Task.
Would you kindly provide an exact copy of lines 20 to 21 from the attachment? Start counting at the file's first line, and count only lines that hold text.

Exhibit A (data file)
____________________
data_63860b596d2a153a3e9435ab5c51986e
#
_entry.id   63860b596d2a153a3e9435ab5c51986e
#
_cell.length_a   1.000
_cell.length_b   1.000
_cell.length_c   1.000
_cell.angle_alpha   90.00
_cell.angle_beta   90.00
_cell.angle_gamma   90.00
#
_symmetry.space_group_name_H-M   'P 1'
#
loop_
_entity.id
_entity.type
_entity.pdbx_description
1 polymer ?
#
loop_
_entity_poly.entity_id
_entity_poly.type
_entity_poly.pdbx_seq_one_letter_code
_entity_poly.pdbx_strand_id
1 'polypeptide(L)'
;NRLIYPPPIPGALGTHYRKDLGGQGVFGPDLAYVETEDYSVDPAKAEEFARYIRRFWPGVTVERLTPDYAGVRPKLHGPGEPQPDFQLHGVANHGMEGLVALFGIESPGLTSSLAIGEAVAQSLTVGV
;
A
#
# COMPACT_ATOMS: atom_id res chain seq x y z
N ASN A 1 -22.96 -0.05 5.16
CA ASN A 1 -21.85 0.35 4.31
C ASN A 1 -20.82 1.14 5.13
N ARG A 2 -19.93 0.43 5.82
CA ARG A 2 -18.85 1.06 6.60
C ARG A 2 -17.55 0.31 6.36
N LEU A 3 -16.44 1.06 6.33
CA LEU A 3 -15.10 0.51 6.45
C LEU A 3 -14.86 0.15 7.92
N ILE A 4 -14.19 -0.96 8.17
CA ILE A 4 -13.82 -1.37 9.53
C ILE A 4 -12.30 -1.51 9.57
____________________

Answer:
loop_
_entity_poly.entity_id